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Greater Trochanteric Bursa Injection

Editor: Shalini Shah Updated: 5/28/2023 2:17:41 PM


Greater trochanteric pain syndrome (GTPS) groups several etiologies of lateral hip, buttock, and thigh pain. These etiologies include greater trochanteric bursitis, gluteal medius tendinopathy or tears, gluteal minimus tendinopathy or tears, and iliotibial band snapping.[1][2] Furthermore, patients may have coexisting bursitis and tendinopathy.

Greater trochanteric bursitis is characterized by localized lateral hip pain that typically presents with focal tenderness over the greater trochanter. The pain typically worsens when walking upstairs, standing up from a chair, or lying with the affected side down.[3][4] The most common physical examination finding of greater trochanteric bursitis is pain with palpation over the greater trochanter; this is the key clinical diagnostic indicator differentiating greater trochanteric bursitis from primary diseases of the hip joint, which typically radiate towards the groin. The pain of greater trochanteric bursitis may be exacerbated by active abduction and passive adduction of the hip.[5][6]

GTPS is more common in females, patients who are overweight or obese, and patients aged 40 to 60 years. It has been suggested that the larger width of the typical female pelvis may cause increased tension on the iliotibial band over the greater trochanter. In addition, patients with GTPS may have coexisting back pain, hip osteoarthritis, and conditions that alter lower extremity mechanics, such as knee pain resulting in abnormal forces around the hip.[1] GTPS is diagnosed clinically and does not have specific diagnostic criteria. Imaging results are variable and may show bursitis, gluteal tendinopathy, or no bursal inflammation.[7][8]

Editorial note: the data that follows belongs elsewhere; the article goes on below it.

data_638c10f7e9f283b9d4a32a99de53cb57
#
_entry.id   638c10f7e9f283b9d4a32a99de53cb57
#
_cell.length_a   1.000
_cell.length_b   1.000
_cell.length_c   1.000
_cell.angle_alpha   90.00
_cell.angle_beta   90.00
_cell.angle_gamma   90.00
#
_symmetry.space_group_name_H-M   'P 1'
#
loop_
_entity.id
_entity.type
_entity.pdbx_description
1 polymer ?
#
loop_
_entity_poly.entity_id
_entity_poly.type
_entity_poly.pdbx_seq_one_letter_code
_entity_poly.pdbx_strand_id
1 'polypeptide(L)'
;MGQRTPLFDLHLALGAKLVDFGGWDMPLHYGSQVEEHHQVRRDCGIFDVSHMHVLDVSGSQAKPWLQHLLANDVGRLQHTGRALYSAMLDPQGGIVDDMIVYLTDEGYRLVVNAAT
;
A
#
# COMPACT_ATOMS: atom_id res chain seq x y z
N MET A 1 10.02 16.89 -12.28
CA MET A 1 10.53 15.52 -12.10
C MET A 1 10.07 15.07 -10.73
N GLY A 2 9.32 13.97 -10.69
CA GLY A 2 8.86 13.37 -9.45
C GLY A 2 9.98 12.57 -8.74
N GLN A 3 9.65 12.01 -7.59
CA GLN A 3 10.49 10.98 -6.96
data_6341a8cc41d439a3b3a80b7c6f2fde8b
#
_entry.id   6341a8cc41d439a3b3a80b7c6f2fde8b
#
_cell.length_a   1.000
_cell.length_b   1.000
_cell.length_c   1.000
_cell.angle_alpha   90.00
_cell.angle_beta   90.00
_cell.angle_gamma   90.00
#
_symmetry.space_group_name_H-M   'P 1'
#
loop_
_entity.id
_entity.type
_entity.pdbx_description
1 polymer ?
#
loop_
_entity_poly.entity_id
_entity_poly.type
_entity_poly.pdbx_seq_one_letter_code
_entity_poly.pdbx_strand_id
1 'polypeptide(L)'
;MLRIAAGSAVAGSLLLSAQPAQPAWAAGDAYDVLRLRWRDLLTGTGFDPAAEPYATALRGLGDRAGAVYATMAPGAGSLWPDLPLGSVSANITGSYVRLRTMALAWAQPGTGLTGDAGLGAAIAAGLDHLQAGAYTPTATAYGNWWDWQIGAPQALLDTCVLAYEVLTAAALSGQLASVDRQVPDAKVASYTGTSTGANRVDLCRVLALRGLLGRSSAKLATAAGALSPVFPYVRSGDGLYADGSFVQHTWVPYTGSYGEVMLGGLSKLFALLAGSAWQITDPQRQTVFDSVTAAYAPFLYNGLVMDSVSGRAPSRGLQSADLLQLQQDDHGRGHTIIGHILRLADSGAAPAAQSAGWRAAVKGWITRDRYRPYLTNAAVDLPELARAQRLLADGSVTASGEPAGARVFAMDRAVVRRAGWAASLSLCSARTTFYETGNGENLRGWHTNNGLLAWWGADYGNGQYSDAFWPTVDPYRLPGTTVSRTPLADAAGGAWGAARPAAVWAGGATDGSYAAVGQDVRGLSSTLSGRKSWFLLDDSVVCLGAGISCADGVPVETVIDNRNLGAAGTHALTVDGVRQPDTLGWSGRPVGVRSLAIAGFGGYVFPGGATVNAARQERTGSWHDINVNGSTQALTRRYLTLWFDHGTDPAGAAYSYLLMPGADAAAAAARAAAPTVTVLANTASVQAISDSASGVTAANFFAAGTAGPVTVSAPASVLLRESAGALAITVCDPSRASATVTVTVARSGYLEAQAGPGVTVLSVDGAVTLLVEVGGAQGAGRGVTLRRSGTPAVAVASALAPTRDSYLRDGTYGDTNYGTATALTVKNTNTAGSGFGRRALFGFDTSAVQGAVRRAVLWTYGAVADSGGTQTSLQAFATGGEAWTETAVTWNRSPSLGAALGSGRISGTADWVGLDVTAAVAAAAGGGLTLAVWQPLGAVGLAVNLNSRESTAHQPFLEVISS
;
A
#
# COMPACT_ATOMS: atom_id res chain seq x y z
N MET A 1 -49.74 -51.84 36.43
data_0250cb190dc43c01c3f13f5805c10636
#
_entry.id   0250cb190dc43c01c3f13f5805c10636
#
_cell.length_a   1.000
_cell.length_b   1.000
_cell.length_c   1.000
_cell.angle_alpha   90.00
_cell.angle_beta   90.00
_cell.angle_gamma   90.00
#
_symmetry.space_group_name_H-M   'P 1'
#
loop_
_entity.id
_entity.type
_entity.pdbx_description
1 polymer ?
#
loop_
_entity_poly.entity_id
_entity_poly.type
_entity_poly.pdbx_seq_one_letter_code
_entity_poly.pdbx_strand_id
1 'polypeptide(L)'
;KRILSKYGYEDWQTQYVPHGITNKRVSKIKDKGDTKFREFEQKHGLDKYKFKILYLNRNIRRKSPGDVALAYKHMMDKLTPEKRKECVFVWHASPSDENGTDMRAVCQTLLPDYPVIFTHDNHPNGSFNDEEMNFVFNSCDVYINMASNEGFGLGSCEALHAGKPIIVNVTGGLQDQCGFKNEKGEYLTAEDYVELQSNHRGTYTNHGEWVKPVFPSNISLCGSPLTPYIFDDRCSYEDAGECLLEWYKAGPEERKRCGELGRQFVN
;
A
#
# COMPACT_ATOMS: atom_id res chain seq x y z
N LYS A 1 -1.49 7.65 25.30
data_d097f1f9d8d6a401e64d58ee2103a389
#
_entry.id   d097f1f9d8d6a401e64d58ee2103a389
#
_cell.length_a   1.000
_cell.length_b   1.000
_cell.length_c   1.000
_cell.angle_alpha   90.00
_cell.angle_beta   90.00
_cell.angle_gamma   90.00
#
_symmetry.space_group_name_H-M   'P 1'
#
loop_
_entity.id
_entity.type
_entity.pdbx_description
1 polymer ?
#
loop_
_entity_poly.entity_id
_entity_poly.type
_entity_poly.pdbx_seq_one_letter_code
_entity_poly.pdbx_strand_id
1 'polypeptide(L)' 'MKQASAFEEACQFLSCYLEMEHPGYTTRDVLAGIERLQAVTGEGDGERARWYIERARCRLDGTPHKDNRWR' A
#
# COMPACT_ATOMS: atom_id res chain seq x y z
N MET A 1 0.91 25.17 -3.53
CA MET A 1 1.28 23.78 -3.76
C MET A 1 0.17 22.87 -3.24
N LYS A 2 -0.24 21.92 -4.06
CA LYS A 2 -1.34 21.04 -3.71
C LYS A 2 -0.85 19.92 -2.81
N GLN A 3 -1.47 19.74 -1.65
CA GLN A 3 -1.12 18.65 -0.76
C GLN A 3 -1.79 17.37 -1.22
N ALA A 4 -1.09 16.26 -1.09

Anatomy and Physiology

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Anatomy and Physiology

The greater trochanter is located at the neck of the femur and is characterized by its lateral quadrangular projection. The greater trochanter is the primary attachment site for the strong tendons facilitating hip abduction. The muscles of hip abduction are the tensor fascia latae, gluteus medius, and gluteus minimus muscles.[9] There are 4 lateral hip muscles divided into superficial and deep layers. The superficial layer comprises the gluteus maximus and tensor fasciae latae, and the deep layer comprises the gluteus medius and gluteus minimus. The fascia lata is laminar fibrous tissue that starts at the greater trochanter and functions as a site of insertion for the gluteus maximus and tensor fascia latae. The iliotibial band (ITB) is a thickened portion of the fascia lata; the ITB and tensor fascia latae function as a lateral band to reduce strain over the greater trochanter.[1]